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Event focuses on revolutionary Cuban punk-rock band
by Ariel Parrella-Aureli

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Nonprofit arts and education group QUEER, ILL AND OKAY brought a neglected component of Cuban history to the mainstage with a screening and panel discussion on Los Frikis, a group of Cuban punk rockers in the late '80s who intentionally contracted the HIV virus to be put into state-run sanatorium camps. In collaboration with Chicago's Museum of Contemporary Art, QIO hosted the event on Nov. 30 at the museum to bring to light a troubled past in HIV and AIDS history and honor World AIDS Day, which was Dec. 1.

Cuban documentary filmmaker Vladimir Ceballos, who was a Friki in Cuba during the movement, shared his personal experiences of living during the "Special Period" of Cuban history and its economic destruction after the Soviet Union stopped supporting the country. This created a lack of resources for many citizens, which is why Los Frikis—ostracized from society and looked to as the enemy from the government because they dressed differently—who listened to punk rock and didn't fit the mold of the Cuban regime's idea of the "new man," turned to desperate choices when they found out they had contracted the HIV virus.

"Being a Friki was a rebellion," Ceballos said, speaking through a translator. "The government saw us as the enemy."

Radio Ambulante's Luis Trelles, a Puerto Rican journalist and producer, presented an audio documentary on Los Frikis and how they were treated by the authorities. With a socialist government crumbling and lack of access to information and contraceptives, there was no discussion of safe sex or proper healthcare in Cuba at the time, the documentary said. Los Frikis had created a tight community where those who felt outcast could express themselves freely and enjoy American rock music, but facing the HIV epidemic was a challenge they were not prepared to face, Trelles told the audience.

Ceballos agreed and said the state of disinformation in Cuba at the time was so strong that he and all his friends had to make the difficult decision of socialism or death, which is the name of one of Ceballos' documentaries he produced undercover in Cuba.

The sanatoriums were originally created to quarantine the Cuban soldiers coming back from Africa who had contracted HIV but it turned into a prison camp of sorts. Because there were such different laws and "inequality on the streets" in Pinar del Rio, Ceballos said, Los Frikis thought that it would be best to live in the sanatoriums, where they could listen to rock music openly, have access to proper medical treatment and healthy food—all things they could not do on the streets. No one could leave or walk about freely, but for Los Frikis, it was worth that sacrifice. They saw it as a way of living by their values and expressing themselves in any means they could.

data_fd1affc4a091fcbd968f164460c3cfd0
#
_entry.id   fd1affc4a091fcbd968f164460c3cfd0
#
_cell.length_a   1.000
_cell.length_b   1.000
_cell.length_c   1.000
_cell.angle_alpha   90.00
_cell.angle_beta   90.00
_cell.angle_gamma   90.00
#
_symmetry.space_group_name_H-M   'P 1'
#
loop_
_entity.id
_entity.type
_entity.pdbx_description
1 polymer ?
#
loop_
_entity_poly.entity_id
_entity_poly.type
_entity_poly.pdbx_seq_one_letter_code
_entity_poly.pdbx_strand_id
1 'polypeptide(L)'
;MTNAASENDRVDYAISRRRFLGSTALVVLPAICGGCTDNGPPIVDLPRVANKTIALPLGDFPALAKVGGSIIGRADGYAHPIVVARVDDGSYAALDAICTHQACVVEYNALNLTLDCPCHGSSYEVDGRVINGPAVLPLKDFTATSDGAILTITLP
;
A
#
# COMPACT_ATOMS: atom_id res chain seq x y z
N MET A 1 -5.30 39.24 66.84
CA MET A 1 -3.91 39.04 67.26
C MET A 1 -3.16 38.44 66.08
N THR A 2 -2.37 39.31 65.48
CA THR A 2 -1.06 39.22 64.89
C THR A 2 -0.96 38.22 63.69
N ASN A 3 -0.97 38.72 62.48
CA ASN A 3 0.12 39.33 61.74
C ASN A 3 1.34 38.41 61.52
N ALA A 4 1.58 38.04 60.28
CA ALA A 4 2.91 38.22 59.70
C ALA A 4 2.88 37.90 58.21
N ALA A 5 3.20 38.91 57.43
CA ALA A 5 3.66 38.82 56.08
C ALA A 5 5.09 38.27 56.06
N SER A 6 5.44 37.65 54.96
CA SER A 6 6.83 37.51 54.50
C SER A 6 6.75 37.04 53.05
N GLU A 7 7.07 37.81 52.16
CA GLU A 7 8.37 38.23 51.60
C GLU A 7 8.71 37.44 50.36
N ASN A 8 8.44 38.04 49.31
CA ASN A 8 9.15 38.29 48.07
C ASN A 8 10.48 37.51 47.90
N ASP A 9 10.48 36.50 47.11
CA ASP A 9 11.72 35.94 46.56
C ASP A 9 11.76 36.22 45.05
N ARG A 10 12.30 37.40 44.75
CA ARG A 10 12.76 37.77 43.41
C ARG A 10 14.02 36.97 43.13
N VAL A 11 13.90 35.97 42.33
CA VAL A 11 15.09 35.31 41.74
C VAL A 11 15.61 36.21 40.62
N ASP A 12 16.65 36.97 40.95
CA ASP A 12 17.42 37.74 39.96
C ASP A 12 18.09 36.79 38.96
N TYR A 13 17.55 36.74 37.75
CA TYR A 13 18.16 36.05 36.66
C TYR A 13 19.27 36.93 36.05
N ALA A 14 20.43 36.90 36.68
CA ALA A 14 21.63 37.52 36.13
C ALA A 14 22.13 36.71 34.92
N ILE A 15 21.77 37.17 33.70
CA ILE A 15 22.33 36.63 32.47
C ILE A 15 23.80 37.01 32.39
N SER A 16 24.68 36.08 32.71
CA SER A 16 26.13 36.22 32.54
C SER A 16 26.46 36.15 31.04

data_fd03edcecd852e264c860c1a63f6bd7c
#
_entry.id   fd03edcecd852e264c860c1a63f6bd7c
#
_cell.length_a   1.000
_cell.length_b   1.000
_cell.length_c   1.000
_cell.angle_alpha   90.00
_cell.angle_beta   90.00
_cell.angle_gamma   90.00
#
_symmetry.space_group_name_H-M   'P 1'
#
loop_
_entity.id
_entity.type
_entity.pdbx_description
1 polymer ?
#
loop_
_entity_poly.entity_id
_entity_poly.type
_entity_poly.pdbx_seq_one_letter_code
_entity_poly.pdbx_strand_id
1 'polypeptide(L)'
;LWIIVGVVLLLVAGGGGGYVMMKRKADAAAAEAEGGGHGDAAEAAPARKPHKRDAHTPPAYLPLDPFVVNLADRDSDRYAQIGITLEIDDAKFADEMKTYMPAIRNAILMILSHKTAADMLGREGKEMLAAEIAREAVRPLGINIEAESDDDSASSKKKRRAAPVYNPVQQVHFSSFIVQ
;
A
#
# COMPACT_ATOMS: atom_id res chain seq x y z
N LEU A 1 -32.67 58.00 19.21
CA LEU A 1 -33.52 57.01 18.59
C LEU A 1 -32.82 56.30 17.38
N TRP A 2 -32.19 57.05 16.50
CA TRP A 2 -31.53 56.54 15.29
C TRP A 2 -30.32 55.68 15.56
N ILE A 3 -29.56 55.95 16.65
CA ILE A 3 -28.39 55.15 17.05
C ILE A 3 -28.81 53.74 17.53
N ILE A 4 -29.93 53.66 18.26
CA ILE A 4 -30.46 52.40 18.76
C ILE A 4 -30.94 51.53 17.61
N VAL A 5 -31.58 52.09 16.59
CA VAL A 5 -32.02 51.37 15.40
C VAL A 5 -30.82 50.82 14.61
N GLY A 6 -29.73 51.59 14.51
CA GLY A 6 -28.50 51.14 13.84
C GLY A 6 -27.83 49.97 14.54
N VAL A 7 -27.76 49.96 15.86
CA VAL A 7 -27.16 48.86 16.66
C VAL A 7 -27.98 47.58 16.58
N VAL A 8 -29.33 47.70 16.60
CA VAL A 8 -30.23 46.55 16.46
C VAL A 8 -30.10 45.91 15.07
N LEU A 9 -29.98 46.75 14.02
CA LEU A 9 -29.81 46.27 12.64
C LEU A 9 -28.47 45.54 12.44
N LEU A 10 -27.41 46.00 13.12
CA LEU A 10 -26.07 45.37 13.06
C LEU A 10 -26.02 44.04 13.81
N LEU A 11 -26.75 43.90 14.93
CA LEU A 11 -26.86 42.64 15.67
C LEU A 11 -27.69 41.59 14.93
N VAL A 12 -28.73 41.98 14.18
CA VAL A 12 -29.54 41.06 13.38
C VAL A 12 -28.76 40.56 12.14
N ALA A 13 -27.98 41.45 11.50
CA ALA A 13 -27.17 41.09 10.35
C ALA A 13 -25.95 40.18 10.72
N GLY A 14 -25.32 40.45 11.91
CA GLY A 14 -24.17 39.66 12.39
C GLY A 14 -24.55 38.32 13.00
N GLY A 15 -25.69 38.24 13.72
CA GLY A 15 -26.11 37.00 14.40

"There is a link that can't be undone between that self-injected movement and self-expression and that there was a punk aesthetic that went into this very hard decision," Trelles said.

As the movement took off, Ceballos said, it became like a fashion statement to self-inject with HIV to get into the sanatorium. But the honeymoon phase did not last long, and soon many HIV-positive people died in the sanatoriums.

Ceballos had to flee to the U.S. in 1976 and has only been back shortly to film for his documentaries on Los Frikis—undercover. He said he cannot go back to Cuba because he would be arrested for "working with the enemy" in the eyes of the government. As a result, his work has never been seen in Cuba, but that's where it needs to be seen the most, he said. He has created two documentaries on the movement; "Cursed Be Your Name, Liberty" was the first produced in 1994 and the second is called "Socialism or Death."

"I wanted to make [the documentary] in Cuba because I wanted to show the youth there that it wasn't a good idea to be injecting the HIV virus," Ceballos said. "[Leaving the country] is the price I had to pay to show the world," he said.

After all of the discussion about the past, Trelles asked Ceballos and playwright Krystal Ortiz, who just returned from Pinar del Rio to interview the last Frikis who had self-injected themselves with the virus, what lives on about the historical time. Ortiz plans to write a play about the self-injecting movement and said its relevancy is an example of Cuba as an island of contradictions.

"It will always be relevant in how extreme it is in nature—that there was a whole community who felt they needed to die in order to live," Ortiz said.

She also shared a video message from the last Frikis she interviewed; They said they are happy, living on their own and are now getting good medical treatment. They had hoped to attend the event in person, but the current immigration issues from the Trump administration and the U.S.-Cuba relationship made it difficult to travel.

Ceballos said he sees the legacy of the movement from a philosophical perspective.

"Death is a door that you can open to find freedom," Ceballos said, which he believes is a perfect tie to existentialism and the self-injecting movement.

People can get more information about Ceballos' first movie at and watch the beginning of the film at .

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